The Twisted Welfare System
Who are The Real Benefit Cheats of a Twisted Welfare System?
In a topsy-turvey world workers suffer on low pay subsidise Big Businesss
From John Dutton
Businesses collectively are, by far, the biggest benefit scroungers in Britain! In fact, the biggest retail chains and many other large and small British businesses could well afford to pay their low paid employees higher wages!
Instead, their executives prefer to inflate the profits of their owners and line their own and top colleagues’ pockets with huge bonuses! Meanwhile the ordinary British taxpayer picks up the bill and hundreds of thousands of men, women and children have their benefits cut!
The following benefit scroungers’ latest annual subsidies from taxpayers are:
That’s a total taxpayer subsidy, for just FOUR companies, alone, of £734 million!
Some of these figures are even higher than the total amount of corporation tax the companies paid. It may provoke some to reconsider who the real “scroungers” are when it comes to the welfare system?
To add to the lunacy, taxpayers are hit a second time, for housing benefit, as the low-paid struggle to afford sky-high rents. Buy-to-let landlords, like many large employers, are among the biggest beneficiaries of this twisted welfare system.
Tax credits also explain, in part, Britain’s “productivity puzzle”. Why invest in plant and machinery when there is an endless supply of workers available on miserable wages, subsidised by tax credits? It is claimed that £5bn of the tax credit bill alone goes to migrants who fill minimum-wage jobs in Britain.
But the solution is not, as we are likely to see on Wednesday, just to slash the entitlements. Instead we need a phased reduction of tax credits hand-in-hand with a phased major increase in the minimum wage. Citizens UK estimates that aligning the minimum wage with the living wage – £9.15 an hour in London and £7.85 for the rest of the UK – will reduce the need for in-work benefits by £6.7bn a year, which would make a massive dent in the £12bn reduction in welfare spending which the Conservatives say is necessary.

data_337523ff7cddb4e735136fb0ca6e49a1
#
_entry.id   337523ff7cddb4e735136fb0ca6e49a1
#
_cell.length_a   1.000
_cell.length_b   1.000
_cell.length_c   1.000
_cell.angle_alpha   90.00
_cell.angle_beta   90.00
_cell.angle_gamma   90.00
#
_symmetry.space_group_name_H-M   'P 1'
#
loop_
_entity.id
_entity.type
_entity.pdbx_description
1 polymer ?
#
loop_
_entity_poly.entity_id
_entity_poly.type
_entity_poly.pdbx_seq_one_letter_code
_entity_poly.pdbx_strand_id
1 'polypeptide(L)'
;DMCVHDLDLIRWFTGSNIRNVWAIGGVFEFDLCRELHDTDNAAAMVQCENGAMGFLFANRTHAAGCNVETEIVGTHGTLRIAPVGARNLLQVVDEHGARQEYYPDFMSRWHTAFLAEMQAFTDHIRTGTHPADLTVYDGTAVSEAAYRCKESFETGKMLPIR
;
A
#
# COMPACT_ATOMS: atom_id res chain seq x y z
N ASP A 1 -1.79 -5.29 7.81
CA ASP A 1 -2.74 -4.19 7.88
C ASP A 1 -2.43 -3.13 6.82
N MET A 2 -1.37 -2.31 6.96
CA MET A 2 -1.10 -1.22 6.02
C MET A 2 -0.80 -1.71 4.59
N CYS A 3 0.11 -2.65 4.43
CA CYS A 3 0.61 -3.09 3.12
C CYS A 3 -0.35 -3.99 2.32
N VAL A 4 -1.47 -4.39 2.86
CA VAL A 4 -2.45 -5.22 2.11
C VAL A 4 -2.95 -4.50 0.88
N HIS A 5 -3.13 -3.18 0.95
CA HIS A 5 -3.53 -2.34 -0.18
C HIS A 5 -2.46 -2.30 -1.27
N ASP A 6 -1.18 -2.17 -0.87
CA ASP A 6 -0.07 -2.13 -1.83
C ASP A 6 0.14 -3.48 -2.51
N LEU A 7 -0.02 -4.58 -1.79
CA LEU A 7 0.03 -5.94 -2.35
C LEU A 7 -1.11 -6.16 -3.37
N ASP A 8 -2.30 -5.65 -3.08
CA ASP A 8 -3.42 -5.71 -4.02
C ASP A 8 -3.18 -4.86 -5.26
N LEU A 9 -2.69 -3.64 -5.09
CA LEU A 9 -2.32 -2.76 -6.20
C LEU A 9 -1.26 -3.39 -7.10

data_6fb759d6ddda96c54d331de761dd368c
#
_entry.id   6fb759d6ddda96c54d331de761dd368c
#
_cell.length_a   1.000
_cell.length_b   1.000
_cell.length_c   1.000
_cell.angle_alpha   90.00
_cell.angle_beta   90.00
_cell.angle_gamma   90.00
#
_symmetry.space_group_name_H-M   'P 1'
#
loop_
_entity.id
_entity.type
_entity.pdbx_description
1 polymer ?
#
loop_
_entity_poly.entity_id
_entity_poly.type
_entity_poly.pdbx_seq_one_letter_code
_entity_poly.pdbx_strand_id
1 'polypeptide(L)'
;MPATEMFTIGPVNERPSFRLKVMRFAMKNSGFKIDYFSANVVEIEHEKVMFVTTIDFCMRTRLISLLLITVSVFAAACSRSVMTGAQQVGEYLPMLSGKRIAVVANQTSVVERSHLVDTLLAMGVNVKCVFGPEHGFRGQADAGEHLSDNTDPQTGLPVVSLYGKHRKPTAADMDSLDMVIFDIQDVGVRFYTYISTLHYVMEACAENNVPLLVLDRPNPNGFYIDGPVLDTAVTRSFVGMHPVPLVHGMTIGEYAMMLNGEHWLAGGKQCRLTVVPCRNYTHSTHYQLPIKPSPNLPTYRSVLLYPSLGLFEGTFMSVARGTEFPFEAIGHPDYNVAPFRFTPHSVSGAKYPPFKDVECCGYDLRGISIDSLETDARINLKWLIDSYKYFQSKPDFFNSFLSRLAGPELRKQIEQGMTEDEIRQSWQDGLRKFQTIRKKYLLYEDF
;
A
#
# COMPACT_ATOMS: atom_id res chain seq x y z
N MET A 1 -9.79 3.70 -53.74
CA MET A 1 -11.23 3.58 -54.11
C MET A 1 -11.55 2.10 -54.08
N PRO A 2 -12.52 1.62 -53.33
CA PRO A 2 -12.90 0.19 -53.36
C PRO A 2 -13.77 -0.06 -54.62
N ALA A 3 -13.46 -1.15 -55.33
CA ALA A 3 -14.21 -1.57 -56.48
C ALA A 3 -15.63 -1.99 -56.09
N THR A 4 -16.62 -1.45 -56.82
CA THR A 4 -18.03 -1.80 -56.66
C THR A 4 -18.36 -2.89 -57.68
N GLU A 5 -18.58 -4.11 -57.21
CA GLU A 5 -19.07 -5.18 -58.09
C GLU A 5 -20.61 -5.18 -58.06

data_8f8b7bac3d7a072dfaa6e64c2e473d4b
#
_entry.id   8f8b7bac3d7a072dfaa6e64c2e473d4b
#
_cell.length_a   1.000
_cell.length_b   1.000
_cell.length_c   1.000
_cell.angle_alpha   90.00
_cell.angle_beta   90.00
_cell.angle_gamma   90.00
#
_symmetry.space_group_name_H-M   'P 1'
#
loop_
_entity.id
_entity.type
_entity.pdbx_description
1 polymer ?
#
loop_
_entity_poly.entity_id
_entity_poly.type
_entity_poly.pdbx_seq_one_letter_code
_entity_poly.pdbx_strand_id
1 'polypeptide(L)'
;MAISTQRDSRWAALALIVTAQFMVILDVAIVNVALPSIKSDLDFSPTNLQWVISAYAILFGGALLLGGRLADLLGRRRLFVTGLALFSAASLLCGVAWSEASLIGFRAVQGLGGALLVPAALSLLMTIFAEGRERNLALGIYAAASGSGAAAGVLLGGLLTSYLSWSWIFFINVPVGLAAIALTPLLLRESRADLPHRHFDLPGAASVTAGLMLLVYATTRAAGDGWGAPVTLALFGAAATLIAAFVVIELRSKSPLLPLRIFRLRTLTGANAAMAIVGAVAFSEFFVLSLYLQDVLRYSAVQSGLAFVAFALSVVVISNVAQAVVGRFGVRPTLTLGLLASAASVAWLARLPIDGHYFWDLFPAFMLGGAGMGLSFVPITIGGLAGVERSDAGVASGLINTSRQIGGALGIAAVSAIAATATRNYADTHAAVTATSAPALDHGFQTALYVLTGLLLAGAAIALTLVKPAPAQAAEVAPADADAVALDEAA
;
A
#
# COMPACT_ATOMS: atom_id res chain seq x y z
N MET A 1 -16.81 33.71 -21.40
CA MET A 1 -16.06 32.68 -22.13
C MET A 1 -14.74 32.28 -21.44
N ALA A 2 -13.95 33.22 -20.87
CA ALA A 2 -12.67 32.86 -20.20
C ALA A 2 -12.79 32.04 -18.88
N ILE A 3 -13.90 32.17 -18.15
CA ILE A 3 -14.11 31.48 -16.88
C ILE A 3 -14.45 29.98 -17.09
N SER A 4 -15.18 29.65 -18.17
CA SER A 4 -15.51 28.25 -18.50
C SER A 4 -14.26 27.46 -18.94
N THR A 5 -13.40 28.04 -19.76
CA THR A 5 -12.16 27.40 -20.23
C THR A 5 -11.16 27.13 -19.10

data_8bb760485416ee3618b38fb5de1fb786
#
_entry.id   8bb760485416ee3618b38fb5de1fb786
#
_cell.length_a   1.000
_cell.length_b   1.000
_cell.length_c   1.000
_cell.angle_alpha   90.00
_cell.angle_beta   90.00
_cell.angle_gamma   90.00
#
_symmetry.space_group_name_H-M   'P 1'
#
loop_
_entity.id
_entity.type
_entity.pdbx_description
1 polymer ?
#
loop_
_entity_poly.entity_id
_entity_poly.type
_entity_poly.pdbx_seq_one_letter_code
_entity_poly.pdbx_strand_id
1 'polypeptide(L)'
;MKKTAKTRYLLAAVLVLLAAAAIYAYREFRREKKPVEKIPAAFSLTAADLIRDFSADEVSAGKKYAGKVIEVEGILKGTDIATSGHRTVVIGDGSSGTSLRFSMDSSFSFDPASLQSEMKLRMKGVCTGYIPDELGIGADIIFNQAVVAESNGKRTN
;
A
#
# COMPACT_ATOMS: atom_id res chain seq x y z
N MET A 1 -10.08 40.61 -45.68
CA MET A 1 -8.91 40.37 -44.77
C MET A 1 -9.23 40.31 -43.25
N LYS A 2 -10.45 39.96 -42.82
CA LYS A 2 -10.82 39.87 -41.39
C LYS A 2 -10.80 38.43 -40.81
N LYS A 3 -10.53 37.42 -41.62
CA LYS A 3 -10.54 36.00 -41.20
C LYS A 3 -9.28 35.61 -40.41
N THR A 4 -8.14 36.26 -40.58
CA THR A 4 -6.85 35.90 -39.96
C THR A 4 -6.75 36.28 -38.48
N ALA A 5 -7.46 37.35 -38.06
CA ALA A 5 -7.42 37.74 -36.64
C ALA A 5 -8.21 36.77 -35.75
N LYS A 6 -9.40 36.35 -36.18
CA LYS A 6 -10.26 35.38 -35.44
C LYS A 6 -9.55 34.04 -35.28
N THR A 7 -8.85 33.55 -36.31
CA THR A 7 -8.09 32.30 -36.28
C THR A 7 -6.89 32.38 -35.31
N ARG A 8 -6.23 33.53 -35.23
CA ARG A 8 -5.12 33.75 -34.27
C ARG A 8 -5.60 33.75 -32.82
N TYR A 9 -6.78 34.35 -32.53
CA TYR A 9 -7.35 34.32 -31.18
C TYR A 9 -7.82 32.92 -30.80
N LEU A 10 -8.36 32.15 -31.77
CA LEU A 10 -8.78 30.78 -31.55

We need a phased reduction of tax credits hand-in-hand with a phased major increase in the minimum wage.
A high minimum wage will destroy jobs, say right-wing, neo-con and libertarian economists, although they peddled that line before the start of the minimum wage, and were wrong then. Arguably, if some jobs disappear because of a higher minimum wage and lower tax credits, they weren’t real jobs anyway. Many employers pay for labour at the lowest price they can, not the price they would pay if wages were higher. And Britain will survive if Tesco or Next open fewer stores staffed by the ultra low-paid.